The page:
Initial Management of Stings

If a sting occurs, do the following as soon as possible:

  • *        Remove the stinger by scraping it off with a fingernail or credit card
  • *        Wash the area with soap and water
  • *        Apply a cold compress or ice to decrease the amount of toxin absorbed into the skin ,and to decrease swelling
  • *        To neutralize the acidity and initial pain of the venom, these home remedies used immediately on the stung area offer rapid relief: honey! (cover with a bandage), make a paste with baking soda and water, apple cider vinegar, meat tenderizer, toothpaste

Management of Sting Reactions

A mild reaction to a sting can cause burning pain, redness, and swelling at the site. A more moderate reaction can cause substantially more redness and swelling at the site. These reactions may become more intense with each sting.  After the above has been done:

  • *        Take an antihistamine like diphenhydramine (Benadryl) or chlorpheniramine (Chlor-Trimeton) to ease the itching (because bee venom contains histamine). These are older antihistamines and can cause drowsiness, but they work better than second generation ones like fexofenadine (Allegra), loratadine (Claritin), or cetirizine (Zyrtec).
  • *        Take an anti-inflammatory agent/pain reliever like ibuprofen (ex. Motrin, Advil) or naproxen (ex. Alleve). Although acetaminophen (Tylenol) is a pain reliever, it is not an anti-inflammatory, so will not help with swelling.

*        Use hydrocortisone cream, calamine lotion, or something with a topical anesthetic (like benzocaine) to ease redness, itching, swelling, or pain.

*        Herbal oils/creams like aloe vera, tea tree, witch hazel, calendula, or lavender may soothe the sting site.

*        Try not to scratch the sting area as it could make the reaction worse and may lead to infection at the site.

  • Anaphylaxis
  • A more serious reaction can occur after multiple stings at the same time, but is more likely to occur with a sting after a more pronounced reaction to a previous sting. This serious reaction can cause lip, eye, face, tongue or throat swelling/constriction, difficulty breathing or swallowing, itching, flushing, hives, nausea and vomiting, stomach cramps, or dizziness. These may indicate anaphylaxis, which is a true medical emergency. The only treatment for anaphylaxis is to immediately call 911 and administer epinephrine, such as EpiPen, if it is available. A person who has had a previous moderate reaction to a sting should be carrying epinephrine; this needs a prescription from a doctor. If epinephrine is not available, emergency personnel will administer it when they arrive on scene, along with other medical measures, but it may be too late.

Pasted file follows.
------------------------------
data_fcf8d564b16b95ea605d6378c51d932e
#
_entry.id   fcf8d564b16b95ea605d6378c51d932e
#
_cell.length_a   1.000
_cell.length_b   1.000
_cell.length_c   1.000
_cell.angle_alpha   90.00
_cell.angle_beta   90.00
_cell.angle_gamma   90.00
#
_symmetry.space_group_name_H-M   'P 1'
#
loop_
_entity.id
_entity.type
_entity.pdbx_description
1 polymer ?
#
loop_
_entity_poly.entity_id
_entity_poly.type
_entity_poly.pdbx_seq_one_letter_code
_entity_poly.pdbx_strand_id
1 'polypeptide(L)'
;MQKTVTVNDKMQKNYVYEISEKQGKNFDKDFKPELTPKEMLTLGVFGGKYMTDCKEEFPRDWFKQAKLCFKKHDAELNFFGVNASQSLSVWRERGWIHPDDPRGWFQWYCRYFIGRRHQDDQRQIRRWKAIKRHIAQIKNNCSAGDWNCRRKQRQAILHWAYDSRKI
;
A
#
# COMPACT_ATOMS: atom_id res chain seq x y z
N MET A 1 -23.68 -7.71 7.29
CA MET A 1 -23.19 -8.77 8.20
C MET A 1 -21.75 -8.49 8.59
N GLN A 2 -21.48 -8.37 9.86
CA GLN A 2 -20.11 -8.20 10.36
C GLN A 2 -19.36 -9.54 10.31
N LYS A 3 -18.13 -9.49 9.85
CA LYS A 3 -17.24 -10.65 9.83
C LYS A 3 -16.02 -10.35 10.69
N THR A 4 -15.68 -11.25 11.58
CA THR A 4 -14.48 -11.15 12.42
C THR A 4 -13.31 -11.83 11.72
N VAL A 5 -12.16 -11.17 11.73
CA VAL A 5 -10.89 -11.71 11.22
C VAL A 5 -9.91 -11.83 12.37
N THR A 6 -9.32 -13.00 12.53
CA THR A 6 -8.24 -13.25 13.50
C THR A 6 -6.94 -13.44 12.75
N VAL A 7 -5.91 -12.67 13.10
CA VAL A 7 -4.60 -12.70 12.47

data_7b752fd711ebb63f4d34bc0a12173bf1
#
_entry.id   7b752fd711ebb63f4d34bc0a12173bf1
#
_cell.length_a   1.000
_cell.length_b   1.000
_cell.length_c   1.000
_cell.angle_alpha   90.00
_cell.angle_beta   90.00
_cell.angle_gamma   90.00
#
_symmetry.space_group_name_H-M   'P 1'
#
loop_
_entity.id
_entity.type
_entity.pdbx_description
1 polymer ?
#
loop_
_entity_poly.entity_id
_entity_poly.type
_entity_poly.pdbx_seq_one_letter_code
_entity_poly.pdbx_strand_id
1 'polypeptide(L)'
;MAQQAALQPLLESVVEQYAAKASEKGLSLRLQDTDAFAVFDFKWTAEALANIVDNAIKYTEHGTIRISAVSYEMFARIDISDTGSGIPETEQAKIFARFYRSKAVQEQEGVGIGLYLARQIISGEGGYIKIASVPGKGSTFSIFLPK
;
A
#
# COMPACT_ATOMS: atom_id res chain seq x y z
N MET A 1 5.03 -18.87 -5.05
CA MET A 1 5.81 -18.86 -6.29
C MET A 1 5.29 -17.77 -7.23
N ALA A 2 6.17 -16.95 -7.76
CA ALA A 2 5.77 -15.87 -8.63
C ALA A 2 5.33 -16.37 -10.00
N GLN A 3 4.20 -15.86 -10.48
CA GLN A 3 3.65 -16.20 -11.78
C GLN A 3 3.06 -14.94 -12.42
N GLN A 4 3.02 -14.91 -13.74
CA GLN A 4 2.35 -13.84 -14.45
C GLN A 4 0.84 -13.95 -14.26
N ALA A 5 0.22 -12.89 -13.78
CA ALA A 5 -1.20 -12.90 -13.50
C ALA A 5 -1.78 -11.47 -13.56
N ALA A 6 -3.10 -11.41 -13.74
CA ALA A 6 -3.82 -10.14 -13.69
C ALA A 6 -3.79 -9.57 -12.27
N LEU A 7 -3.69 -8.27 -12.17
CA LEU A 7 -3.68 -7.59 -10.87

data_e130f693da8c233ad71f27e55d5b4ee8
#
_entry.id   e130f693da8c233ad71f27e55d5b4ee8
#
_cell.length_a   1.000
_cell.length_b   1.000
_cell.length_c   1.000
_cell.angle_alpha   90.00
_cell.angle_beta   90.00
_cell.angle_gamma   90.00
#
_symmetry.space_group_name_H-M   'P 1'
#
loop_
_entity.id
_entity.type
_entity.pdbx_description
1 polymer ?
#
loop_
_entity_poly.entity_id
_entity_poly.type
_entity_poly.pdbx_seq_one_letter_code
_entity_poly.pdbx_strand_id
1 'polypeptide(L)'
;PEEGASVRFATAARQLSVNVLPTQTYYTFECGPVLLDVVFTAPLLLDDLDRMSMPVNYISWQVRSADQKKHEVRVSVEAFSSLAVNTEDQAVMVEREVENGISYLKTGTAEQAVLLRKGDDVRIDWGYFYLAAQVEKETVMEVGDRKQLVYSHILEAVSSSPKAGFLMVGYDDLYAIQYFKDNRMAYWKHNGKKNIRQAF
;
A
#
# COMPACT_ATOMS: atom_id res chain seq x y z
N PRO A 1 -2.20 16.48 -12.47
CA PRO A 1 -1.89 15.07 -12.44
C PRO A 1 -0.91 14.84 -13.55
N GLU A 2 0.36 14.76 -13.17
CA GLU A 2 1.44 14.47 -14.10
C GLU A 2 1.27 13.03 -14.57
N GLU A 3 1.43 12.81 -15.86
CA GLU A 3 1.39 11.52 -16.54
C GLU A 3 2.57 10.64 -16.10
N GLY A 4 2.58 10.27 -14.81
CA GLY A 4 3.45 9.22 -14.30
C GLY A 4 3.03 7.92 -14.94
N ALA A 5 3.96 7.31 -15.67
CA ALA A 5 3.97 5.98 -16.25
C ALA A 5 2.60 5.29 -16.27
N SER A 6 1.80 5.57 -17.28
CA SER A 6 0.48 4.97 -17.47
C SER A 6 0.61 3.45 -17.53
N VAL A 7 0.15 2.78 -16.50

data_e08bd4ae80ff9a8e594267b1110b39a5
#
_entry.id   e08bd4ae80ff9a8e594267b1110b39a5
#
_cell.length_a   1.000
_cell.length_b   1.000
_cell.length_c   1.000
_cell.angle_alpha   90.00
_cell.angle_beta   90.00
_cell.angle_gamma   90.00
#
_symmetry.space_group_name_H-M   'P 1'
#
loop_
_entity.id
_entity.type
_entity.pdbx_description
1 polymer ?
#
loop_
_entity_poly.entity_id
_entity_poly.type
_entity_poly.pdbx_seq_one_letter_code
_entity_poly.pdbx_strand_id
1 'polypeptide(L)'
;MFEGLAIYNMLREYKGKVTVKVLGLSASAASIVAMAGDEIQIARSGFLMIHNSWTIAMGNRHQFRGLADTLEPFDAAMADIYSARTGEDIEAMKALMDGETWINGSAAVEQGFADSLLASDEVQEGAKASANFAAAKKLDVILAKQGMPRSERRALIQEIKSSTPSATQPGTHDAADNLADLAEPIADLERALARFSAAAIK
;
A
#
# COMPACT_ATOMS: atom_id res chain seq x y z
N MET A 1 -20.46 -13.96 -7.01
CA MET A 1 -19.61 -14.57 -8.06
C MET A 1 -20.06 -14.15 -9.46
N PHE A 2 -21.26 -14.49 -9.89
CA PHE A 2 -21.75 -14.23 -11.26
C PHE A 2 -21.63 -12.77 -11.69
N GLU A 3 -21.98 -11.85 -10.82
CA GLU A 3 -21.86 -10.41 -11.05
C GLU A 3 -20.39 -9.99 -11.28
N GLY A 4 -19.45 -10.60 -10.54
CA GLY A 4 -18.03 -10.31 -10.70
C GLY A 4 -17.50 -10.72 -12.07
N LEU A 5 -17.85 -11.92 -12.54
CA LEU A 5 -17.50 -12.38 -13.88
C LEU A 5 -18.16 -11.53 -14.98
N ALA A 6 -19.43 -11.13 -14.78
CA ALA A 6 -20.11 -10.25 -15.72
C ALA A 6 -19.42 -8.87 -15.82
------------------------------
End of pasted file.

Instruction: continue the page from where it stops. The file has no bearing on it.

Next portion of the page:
• EpiPen and other products such as AuviQ and Adrenaclick are autoinjectors, which are a syringe and needle that injects a single dose of epinephrine when pressed against the thigh, even through clothing. If you carry an EpiPen or one of the other products, know how to use it and make sure those closest to you know how to use it! Those who have been prescribed epinephrine autoinjectors always carry two pens, because if the first dose does not work in 5 minutes, another one should be administered. Even if the reaction subsides after administration of the pen, follow-up monitoring in a medical facility should be done.

If you are carrying an Epi-Pen for yourself and someone you are with has what you think is an anaphylactic reaction, but hasn’t been prescribed the Epi-Pen, should you administer it? For perspective, bee stings are responsible for 20% of all anaphylactic reactions, and people who have had a more intense reaction to a previous bee sting have a 25-65% chance of experiencing anaphylaxis with the next sting.  Although legally an epinephrine autoinjector should only be administered to the person for whom it was prescribed, it is not unreasonable in an emergency situation to use another person’s pen if an anaphylactic reaction is occurring. If you are going to be repeatedly in a situation where stings are occurring (like beekeeping), familiarize yourself with the use of an epinephrine autoinjector (instructions are on the label of the pen, too) in case you ever need to use it. Visit one of the product websites, which contain useful information on recognition of anaphylaxis and administration of epinephrine, such as https://www.epipen.com/en.

Allergy Shots

If you've had a serious reaction to a bee sting or multiple stings, you should see an allergist for testing and possible allergy shots to decrease your response the next time you may get stung. Consider wearing a medical alert bracelet that identifies your allergy to bee or other insect stings.

Thank you to Nancy & Allen for these May Notes!